Hundreds of people in a camp in northeastern Nigeria have been infected with hepatitis E after the disease spread from neighbouring Niger. The highly contagious disease has spread quickly through Ngala camp due to a combination of poor living conditions and flooding. MSF medical coordinator Nicoletta Bellio describes the situation in the camp, which shelters some 45,000 people who have fled violence stemming from the conflict between Boko Haram and the military.
“The situation in Ngala is very worrying. The onset of the rainy season has caused repeated flooding in the camp and water gushes across pathways, latrine holes and into people’s shelters. When it rains, the whole camp gets covered in mud and dirty water. This is a recipe for spreading bacteria and disease – particularly as people don’t always use the latrines that have been installed in the camp, so wastewater washes out everywhere.
“There have been more than 400 cases of hepatitis E in the past two months and we have treated 170 patients at our hospital, so it’s no surprise that an outbreak of hepatitis E has been declared.
“Generally people recover from hepatitis E if they receive treatment, but the disease can be very dangerous for pregnant women and their unborn babies. Hepatitis E leads to high rates of spontaneous abortions and stillbirths, as well as babies being born prematurely. It can also cause severe haemorrhages in mothers, both during childbirth and after giving birth.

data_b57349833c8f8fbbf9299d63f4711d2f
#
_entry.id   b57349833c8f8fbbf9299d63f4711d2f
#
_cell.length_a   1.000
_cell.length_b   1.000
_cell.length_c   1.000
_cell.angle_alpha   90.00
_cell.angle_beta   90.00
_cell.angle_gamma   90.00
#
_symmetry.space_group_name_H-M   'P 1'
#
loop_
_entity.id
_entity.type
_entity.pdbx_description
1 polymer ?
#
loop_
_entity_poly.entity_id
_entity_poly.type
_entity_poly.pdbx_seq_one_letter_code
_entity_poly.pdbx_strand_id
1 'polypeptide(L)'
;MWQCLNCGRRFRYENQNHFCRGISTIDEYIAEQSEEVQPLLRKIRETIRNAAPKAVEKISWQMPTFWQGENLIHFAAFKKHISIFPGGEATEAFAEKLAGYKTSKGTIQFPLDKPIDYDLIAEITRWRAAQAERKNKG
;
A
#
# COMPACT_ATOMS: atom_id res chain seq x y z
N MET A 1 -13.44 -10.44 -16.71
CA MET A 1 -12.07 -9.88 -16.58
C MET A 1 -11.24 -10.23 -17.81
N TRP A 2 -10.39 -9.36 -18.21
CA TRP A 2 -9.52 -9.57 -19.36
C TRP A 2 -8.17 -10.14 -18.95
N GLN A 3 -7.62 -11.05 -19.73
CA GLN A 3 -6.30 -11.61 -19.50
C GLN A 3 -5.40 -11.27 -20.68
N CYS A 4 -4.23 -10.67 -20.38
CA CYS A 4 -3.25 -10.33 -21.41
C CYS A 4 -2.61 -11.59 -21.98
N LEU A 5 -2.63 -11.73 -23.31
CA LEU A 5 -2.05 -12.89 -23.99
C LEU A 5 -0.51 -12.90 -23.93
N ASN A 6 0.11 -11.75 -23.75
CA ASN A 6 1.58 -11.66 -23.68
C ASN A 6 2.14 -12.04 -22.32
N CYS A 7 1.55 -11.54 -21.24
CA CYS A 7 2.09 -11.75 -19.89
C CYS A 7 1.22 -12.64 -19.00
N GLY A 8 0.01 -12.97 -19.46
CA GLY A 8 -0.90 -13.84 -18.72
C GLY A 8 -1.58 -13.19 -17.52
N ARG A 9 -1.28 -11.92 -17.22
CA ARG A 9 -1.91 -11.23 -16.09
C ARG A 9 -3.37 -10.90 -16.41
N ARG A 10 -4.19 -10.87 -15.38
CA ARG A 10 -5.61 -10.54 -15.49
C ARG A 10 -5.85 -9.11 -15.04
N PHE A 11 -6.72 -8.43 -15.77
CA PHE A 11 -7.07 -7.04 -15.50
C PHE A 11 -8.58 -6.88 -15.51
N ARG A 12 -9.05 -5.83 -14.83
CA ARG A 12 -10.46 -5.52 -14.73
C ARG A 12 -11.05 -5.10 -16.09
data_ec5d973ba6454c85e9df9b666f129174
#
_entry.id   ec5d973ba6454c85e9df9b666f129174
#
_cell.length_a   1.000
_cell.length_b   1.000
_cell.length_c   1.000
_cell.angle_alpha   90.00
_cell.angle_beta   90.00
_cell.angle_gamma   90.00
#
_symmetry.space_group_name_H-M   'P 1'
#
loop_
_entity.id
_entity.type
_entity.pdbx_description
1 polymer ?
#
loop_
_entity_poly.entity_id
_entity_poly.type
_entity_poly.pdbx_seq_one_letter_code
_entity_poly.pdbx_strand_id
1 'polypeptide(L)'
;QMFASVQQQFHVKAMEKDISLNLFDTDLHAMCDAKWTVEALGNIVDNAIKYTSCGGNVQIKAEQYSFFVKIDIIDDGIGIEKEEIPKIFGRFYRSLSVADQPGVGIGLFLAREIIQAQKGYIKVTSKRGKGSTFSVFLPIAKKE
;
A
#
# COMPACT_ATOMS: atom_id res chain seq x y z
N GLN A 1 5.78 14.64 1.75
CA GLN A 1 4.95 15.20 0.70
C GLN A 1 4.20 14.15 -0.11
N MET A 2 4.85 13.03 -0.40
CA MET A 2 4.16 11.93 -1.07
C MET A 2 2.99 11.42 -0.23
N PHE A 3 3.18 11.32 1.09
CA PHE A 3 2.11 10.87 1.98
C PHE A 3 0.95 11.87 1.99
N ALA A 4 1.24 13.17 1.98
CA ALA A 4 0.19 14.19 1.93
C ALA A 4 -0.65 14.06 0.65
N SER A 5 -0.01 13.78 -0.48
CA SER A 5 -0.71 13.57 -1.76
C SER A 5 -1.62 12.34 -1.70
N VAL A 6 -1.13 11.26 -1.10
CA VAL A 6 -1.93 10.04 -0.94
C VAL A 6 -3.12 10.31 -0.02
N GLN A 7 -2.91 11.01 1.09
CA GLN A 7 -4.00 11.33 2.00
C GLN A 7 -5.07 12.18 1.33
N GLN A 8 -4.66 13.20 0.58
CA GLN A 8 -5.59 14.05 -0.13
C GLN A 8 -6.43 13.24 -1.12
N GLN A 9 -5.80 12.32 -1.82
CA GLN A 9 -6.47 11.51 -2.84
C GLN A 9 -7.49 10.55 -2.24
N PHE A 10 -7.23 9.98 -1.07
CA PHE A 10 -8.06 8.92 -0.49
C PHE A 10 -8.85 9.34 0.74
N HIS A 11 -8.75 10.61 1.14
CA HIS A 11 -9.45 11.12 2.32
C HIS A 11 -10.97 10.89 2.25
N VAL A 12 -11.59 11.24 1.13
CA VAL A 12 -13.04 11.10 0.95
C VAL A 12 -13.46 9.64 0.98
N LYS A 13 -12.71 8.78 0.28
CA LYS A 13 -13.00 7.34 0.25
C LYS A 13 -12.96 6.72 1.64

“In the past two months, four pregnant women in Ngala camp have died of complications linked to the disease, and that is four too many. Something as simple as soap and clean water could have prevented these deaths.
“Our health promotion teams are working with the community to clean the camp of dirty water and waste. We have also distributed soap and chlorinated the water supply, although chlorine is less effective against hepatitis E than it is against cholera, for example. Other humanitarian organisations have also worked to improve the water supply.
“The rains will continue for several months, and we fear that this could mean more cases of hepatitis E or, even worse, an outbreak of cholera. If this happens, Ngala’s remote location and the security situation in the area will make it very difficult for us to respond. In fact it would be a disaster.”
MSF has been working in Ngala camp since October 2016 and currently runs a hospital providing inpatient and outpatient treatment, malnutrition treatment and maternity services.